Check For Leaks

Pools can develop leaks over time, which can result in thousands of litres of water being lost. Sealing leaks is a necessity, especially in drought-prone areas. Suction and pressure leaks are among some of the more common forms of pump-related leaks and can be hard to spot. A suction leak is only caused with the pump turned off, however a pressure leak will only be an issue when the pump is on. Cracks in the concrete, tiling or acrylic of the pool also cause leaks; these can be sealed with a readily available leak sealer from any pool store. Professional leak detectors are available if you can’t find or fix the leak yourself.

Cover Up

Conserving water with a pool cover can be a cheaper alternative to investing in a water tank. Pool covers reduce evaporation, keep out dirt to shorten cleaning times, and can prevent heat and chemicals from escaping. Solar pool covers maintain heat with small air bubbles that insulate the top of the pool, and are also one of the cheapest options for water conservation.

Thermal pool covers can be more expensive but they offer better heat retention, are effective in stopping the growth of algae, and will last longer than solar covers.

For those who don’t use their pool in the colder months, a winter pool cover will protect against debris and frost. This cover will also prevent the need to drain the water and intensely clean the pool again when it gets warmer. Automatic covers are available to make protecting pool water easy.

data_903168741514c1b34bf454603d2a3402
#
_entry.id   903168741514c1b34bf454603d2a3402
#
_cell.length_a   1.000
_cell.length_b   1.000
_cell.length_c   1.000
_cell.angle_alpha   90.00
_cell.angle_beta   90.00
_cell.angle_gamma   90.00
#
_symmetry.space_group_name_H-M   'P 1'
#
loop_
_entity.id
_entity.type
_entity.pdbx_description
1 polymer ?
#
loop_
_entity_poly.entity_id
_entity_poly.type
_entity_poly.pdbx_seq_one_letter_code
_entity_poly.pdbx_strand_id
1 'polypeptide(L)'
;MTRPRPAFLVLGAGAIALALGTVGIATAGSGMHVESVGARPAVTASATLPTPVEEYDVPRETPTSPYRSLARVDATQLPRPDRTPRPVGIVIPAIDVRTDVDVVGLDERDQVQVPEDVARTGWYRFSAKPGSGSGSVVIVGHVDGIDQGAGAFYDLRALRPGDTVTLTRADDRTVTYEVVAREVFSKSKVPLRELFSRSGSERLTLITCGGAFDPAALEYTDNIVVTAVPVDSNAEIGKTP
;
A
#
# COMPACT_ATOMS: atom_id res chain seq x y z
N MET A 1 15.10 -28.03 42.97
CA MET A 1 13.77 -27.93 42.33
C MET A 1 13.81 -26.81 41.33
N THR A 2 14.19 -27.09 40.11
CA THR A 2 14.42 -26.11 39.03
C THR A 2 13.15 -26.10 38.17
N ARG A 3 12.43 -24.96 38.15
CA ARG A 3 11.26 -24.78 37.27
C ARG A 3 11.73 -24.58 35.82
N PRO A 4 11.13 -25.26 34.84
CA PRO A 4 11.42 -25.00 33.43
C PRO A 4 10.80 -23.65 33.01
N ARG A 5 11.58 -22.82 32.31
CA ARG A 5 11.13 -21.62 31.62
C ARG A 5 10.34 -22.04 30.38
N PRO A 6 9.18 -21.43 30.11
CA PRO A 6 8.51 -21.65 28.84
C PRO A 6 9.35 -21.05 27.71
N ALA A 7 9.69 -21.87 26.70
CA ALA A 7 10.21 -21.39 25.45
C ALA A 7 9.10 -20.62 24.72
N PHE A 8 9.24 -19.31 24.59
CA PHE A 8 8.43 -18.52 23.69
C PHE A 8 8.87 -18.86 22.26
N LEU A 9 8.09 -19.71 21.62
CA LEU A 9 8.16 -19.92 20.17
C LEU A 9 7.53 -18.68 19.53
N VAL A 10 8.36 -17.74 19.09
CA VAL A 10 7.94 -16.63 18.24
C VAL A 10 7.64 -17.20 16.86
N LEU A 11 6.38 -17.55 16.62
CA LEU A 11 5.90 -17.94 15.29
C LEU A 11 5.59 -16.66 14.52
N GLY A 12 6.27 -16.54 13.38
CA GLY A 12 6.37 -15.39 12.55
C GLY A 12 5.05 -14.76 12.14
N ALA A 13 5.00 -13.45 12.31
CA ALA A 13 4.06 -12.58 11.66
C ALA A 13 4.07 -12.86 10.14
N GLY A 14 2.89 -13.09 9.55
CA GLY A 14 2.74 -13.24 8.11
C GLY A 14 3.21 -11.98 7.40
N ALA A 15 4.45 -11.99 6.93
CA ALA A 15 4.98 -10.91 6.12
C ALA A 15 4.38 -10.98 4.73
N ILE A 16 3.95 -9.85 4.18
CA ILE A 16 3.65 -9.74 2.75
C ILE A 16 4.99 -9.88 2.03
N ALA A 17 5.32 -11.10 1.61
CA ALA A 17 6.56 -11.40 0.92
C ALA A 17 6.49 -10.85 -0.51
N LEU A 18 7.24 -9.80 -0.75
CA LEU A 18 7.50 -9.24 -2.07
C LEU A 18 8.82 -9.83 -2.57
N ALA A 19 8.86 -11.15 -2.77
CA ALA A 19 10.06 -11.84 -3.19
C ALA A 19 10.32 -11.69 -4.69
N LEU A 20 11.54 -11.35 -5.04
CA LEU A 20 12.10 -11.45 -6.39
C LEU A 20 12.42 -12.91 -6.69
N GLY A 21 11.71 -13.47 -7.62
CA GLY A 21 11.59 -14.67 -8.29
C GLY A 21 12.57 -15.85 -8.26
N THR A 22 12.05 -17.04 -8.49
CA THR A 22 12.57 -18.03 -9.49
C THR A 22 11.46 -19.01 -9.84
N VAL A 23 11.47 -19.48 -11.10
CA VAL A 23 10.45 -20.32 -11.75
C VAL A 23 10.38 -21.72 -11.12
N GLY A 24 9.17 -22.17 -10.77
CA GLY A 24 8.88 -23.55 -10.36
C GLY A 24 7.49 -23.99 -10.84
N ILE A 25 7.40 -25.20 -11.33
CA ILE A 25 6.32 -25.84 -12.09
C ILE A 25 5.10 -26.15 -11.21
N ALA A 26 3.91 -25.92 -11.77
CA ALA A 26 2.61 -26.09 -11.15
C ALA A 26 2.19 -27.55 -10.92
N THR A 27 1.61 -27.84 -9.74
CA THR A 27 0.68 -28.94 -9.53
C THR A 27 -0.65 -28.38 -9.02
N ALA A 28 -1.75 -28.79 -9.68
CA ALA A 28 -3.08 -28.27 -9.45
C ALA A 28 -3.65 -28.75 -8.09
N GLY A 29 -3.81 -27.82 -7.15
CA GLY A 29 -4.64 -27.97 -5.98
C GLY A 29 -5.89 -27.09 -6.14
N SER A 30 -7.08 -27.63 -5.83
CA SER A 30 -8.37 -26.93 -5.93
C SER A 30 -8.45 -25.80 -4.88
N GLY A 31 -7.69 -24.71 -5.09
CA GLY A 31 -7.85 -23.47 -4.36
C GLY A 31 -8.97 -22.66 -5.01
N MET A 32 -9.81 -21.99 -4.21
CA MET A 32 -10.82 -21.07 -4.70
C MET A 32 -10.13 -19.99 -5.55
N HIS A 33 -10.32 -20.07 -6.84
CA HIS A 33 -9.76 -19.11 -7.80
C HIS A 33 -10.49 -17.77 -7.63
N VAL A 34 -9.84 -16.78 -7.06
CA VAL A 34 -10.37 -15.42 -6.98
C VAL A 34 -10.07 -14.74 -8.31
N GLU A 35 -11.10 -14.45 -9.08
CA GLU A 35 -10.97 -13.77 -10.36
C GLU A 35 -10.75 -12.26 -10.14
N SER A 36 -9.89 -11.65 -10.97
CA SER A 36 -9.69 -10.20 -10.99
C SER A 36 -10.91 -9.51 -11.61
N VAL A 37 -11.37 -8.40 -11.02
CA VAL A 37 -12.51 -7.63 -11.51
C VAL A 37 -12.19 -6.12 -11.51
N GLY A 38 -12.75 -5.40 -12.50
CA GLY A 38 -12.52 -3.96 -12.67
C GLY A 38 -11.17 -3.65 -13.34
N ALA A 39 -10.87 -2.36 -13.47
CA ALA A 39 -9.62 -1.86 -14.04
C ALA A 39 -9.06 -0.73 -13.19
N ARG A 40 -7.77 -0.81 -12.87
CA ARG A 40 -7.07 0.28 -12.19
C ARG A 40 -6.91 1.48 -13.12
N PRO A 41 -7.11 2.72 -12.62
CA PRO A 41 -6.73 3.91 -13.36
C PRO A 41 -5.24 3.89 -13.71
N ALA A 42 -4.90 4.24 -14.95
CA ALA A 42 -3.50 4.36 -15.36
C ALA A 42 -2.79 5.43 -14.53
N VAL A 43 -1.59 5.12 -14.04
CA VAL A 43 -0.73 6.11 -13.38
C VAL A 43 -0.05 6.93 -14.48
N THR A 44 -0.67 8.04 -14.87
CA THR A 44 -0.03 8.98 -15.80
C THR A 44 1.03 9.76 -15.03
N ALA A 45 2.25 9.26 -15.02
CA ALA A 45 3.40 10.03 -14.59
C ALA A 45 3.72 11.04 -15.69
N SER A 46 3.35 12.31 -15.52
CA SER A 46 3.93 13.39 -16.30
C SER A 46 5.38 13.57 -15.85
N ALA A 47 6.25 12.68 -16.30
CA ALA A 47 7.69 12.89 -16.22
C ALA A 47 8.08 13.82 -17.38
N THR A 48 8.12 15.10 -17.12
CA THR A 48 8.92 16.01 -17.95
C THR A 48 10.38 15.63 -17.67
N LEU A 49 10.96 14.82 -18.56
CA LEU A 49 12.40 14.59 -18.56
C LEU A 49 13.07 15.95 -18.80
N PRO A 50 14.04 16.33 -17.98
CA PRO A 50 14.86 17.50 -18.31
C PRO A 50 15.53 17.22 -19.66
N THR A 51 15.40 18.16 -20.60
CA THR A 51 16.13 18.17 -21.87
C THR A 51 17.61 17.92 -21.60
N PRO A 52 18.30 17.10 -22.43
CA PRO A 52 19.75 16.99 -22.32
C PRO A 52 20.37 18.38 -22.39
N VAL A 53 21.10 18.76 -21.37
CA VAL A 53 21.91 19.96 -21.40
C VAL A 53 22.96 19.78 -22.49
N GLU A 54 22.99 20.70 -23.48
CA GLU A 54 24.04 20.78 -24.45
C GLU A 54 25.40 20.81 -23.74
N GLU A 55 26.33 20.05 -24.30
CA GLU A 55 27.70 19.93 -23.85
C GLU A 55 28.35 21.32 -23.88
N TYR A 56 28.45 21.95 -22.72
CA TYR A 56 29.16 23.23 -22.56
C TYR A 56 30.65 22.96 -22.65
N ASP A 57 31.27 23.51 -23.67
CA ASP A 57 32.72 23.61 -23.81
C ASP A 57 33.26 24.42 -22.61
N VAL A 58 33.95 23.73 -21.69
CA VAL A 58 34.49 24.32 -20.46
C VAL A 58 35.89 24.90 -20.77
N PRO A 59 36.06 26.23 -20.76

Chemicals such as chlorine have long been used in the sanitation of pools, and while they work fantastically for killing bacteria, pool water will become overly acidic and poisonous if too much is used. Apart from causing costly erosion to pool surfaces and equipment, over-exposure to chlorine can also cause serious damage to any living organism it makes contact with, whether it’s a person, a pet or a plant. When a chlorinated pool is flushed out, the chemicals are carried through drains and may affect wildlife until the chemical becomes diluted.

Cutting back on chlorine and other chemicals can be as easy as replacing your pool’s filtration system with either saltwater or an ozone filter. This not only will save your hair and skin from drying out, but will have countless environmental benefits. In the spirit of saving water and keeping your pool clean, the less water-wasting products like water features that are placed around the home, the better. Removing water-wasting features will also save you money on water and electricity costs.


Keeping electricity costs low will aid the environment by lowering your effect on the energy crisis, which has developed from the rapid burning of fossil fuels and other sources of non-renewable energy. Finding products with good energy-saving ratings is a great start; LED lighting and variable-speed pumps with low energy ratings are great options that won’t risk the visual appeal of your pool.

Heating a pool can require an excessive amount of energy, especially when heaters are left activated to ensure the pool is always warm. Finding a timed heating mechanism for your pool will greatly reduce the amount of energy it consumes. Or better yet, invest in a solar-powered heater that allows the pool to get all of its heat from the sun.

Another great economical addition to a pool is simply tiling it in a darker colour, which will absorb heat from the sun and retain it. Most pools with dark tiles are five degrees warmer than lighter pools, which will reduce the amount of electricity that’s required for heating in the summer months.

Whether you decide on an aesthetically pleasing natural pool, or choose to simply replace your current pool accessories with eco- friendly alternatives, the smallest change can help improve the environment and your own wellbeing. The growing trend of eco swimming pools reflects the awareness people have of the damaging effects of pool chemicals on the environment. Discover which option is best for you by speaking to a professional and start living a sustainable and healthy life, through you pool!


Read 140 times Last modified on Wednesday, 12 July 2017 00:23